When we arrived at the trailhead, due to our previous experience with losing the drone we were a bit apprehensive about flying, but we were at a lower elevation so we figured there wasn’t as much wind and we also planned on flying AirWOOF One closer to the ground which would give us better control.
We got out on the trail around 11:00 AM and we started flying on the first mile. We ran into a little bit of a problem as ShawMan was flying the drone ahead of us and he was following. Since he’s still pretty new to this drone he found it difficult to control it from this position as it was more challenging to steer. So we turned around and found it better to have it follow us instead.
We ran into a hunter on the trail and you should have seen the look on his face when he spotted us running the cart with the dogs, and the drone followed by the other bike with Shawman and Rhett. He changed about thirty shades of red at the site of us. Sometimes the best part of this is to see the crazy expressions people give us when they see us go by.
About 1 mile into our run we ran through a small tunnel which is actually the Eastern Continental Divide. Because the divide represents the highest terrain its main purpose is to push condensation, snow, and other precipitation into the Mississippi River. It does this by moving the additional water into two creek sources which are the Red Creek, west of the crest of the Allegheny Front in the Dolly Sods area of West Virginia, and the Seneca Creek of Seneca Rock, West Virginia.
The tunnel was originally created for the railroads which makes it nice because it’s wide enough for the cart and dogs and it’s been well maintained ever since. We were also able to fly the drone in it which made it really SWEET. Unfortunately, because of all the previous problems we had and also since we’re still learning this drone we forgot to turn the camera on so we weren’t able to get actual drone footage from inside the tunnel, but we did have the cart camera that was able to take footage inside the tunnel.
We were able to fly the drone for the first 5 miles of our trail, until we got to another tunnel called the Big Savage Tunnel. The Big Savage Tunnel was named after John Savage who was an 18th century surveyor of colonial Virginia. He was one of the three surveyors that took part of the 1736 expedition to settle the boundary dispute between Lord Fairfox and the England Privy Council concerning the extent of the Northern Neck land grant. The tunnel is now located about 9 miles southwest of Meyerdale, Pennsylvania. It was originally built for the Connellsville subdivision of the Western Maryland Railway. It is closed between December 15 and April 10 each winter to protect it from ice damage. From the inside it looks really neat as the tunnel is lighted the whole way down.
As the tunnel is so long, and you have high winds coming from the east as well as through the west; on top of that the drone itself generates a small amount of wind. Even though it’s little, its small propellers can definitely kick up some dust around it. With all these aspects combined it created its own windstorm in the middle of the tunnel. This was really interesting for us but it also made it quite a challenge to keep control of the drone.
One of the funniest things that happened while we were in this tunnel was that as soon as we hit this light it just went out. That threw off ShawMan’s perception and with everything else going on in the tunnel it made it even harder to control so we had to land it. When we landed it flipped over and a couple of the propellers broke off. We were able to get it turned off and discovered there was no major damage.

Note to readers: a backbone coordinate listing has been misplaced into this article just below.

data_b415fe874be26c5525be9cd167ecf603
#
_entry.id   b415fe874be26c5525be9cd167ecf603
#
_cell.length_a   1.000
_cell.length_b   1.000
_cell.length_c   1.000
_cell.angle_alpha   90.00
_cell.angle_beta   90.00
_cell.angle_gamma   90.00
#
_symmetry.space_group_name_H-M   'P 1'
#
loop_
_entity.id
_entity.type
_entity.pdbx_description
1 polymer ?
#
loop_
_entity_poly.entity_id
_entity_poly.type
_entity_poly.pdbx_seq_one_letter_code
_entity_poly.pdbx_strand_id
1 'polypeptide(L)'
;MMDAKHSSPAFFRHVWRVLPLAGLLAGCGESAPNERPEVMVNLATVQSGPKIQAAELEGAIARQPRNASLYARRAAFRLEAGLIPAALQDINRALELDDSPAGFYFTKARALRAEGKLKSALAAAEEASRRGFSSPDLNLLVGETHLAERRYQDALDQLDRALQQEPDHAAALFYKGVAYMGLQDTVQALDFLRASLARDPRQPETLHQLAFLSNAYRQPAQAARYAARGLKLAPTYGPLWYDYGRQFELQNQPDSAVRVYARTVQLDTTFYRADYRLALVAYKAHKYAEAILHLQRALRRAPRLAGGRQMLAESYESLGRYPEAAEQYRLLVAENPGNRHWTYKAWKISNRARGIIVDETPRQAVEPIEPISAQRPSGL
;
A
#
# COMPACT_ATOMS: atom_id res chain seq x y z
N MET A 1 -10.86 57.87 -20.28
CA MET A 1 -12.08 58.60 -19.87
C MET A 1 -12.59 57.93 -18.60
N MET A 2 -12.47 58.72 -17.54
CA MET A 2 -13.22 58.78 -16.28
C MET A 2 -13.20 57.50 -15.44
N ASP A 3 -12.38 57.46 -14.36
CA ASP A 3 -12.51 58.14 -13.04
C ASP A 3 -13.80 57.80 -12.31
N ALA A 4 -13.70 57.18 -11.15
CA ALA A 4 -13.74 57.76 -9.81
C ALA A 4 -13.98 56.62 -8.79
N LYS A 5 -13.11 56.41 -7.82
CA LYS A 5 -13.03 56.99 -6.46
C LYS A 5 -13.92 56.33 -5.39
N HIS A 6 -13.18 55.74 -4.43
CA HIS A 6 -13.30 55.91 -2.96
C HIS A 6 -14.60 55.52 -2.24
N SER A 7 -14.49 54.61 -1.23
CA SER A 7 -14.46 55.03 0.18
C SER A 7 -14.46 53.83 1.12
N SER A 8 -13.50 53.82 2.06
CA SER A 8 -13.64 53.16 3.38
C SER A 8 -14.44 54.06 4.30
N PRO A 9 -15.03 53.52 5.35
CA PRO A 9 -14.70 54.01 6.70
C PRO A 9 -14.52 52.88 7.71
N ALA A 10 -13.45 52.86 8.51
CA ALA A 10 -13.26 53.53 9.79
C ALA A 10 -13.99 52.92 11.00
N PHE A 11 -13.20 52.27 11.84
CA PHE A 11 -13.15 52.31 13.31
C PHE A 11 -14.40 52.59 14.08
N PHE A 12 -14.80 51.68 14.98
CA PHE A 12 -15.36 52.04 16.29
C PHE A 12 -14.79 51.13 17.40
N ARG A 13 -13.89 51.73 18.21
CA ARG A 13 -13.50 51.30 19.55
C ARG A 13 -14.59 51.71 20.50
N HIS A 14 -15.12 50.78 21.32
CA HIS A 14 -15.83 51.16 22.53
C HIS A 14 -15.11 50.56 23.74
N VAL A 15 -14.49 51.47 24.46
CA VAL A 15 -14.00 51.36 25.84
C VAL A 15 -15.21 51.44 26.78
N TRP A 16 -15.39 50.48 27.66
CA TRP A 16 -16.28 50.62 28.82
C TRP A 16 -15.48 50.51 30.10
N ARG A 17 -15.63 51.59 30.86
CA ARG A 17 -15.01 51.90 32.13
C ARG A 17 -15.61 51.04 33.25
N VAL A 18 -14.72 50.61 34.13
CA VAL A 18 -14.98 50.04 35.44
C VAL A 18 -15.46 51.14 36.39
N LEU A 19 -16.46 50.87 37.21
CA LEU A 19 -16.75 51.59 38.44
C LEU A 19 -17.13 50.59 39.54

Once we made it through the tunnel we saw a really awesome panoramic view of the mountains with a glimpse of the windmills behind us. At this point we decided to rest the dogs while having getting some incredible photos of this gorgeous area.
The next a place we saw was a small helicopter pad I am assuming used for first aid responders just in case there was an injury on a trail. This gave us a chance to fly the drone from the helicopter pad which made it really funny to see how small in comparison it is to an actual helicopter.
We then crossed was the Mason Dixon line, it’s a really neat location because there are these concrete ballard’s that spell out the Mason. This is close to the place where we planted the DogGeo cache so we found a nice discreet place to hide it.
Getting towards sunset we started to fly the drone again but unfortunately we ran into another incident as the sun was in ShawMan’s eyes he didn’t spot some small overhanging branches on the trail and the drone hit them and fell to the ground. Which really stinks because it did a fair amount of damage to the propeller blades and we ourselves didn’t bring that type of blade to prepare it, but we contacted ChrisP in our support vehicle and he met us with a replacement blade. So we were able to get it back up and running but the next problem we ran into was our iPad ran out of battery, (AirWOOF One needs a smartphone or tablet to fly it) we tried a couple phones until all the phones ran out of batteries. Next time we’ll know to make better preparations for the batteries situation
At this point Princess was starting to get tired she’s my oldest Dog and she’s always has a bit of an awkward gait in how she runs which makes her not as energy efficient as the other Dogs as she is also pulling a little bit sideways. So we have to make extra accommodations for her when she gets tired. If we take a long enough break she will recover but we wanted to keep moving before it got too dark and cold so of course we are always prepared (this ain’t our first rodeo:)!! Rhett takes over for me driving and I move to the back seat and rest Princess on my lap. After about 20 minutes of rest for her she is ready to get back on the run and we finished this most incredible WooFDriver Tour at about 6:30 PM.